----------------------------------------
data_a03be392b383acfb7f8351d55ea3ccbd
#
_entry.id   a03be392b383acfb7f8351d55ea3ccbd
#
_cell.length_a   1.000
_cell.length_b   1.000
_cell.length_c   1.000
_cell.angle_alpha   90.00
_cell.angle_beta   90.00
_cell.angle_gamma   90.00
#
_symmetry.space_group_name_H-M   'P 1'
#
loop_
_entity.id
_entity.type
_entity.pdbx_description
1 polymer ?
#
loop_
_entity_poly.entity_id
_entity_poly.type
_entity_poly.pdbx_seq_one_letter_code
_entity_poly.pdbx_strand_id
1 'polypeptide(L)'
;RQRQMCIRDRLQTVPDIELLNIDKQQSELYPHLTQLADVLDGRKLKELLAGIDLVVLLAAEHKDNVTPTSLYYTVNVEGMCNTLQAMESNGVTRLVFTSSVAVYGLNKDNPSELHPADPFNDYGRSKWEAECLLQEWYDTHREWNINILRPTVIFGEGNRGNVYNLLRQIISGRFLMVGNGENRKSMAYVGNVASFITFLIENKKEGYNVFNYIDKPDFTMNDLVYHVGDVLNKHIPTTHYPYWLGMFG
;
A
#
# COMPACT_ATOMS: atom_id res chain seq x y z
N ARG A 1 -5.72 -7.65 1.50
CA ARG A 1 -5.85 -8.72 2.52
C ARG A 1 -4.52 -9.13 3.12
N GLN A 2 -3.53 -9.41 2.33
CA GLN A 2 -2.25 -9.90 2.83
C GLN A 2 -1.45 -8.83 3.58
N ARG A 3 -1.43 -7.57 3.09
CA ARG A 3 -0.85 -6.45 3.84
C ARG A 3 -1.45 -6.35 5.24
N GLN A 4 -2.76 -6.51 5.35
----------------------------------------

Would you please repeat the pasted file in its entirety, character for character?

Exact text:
data_a03be392b383acfb7f8351d55ea3ccbd
#
_entry.id   a03be392b383acfb7f8351d55ea3ccbd
#
_cell.length_a   1.000
_cell.length_b   1.000
_cell.length_c   1.000
_cell.angle_alpha   90.00
_cell.angle_beta   90.00
_cell.angle_gamma   90.00
#
_symmetry.space_group_name_H-M   'P 1'
#
loop_
_entity.id
_entity.type
_entity.pdbx_description
1 polymer ?
#
loop_
_entity_poly.entity_id
_entity_poly.type
_entity_poly.pdbx_seq_one_letter_code
_entity_poly.pdbx_strand_id
1 'polypeptide(L)'
;RQRQMCIRDRLQTVPDIELLNIDKQQSELYPHLTQLADVLDGRKLKELLAGIDLVVLLAAEHKDNVTPTSLYYTVNVEGMCNTLQAMESNGVTRLVFTSSVAVYGLNKDNPSELHPADPFNDYGRSKWEAECLLQEWYDTHREWNINILRPTVIFGEGNRGNVYNLLRQIISGRFLMVGNGENRKSMAYVGNVASFITFLIENKKEGYNVFNYIDKPDFTMNDLVYHVGDVLNKHIPTTHYPYWLGMFG
;
A
#
# COMPACT_ATOMS: atom_id res chain seq x y z
N ARG A 1 -5.72 -7.65 1.50
CA ARG A 1 -5.85 -8.72 2.52
C ARG A 1 -4.52 -9.13 3.12
N GLN A 2 -3.53 -9.41 2.33
CA GLN A 2 -2.25 -9.90 2.83
C GLN A 2 -1.45 -8.83 3.58
N ARG A 3 -1.43 -7.57 3.09
CA ARG A 3 -0.85 -6.45 3.84
C ARG A 3 -1.45 -6.35 5.24
N GLN A 4 -2.76 -6.51 5.35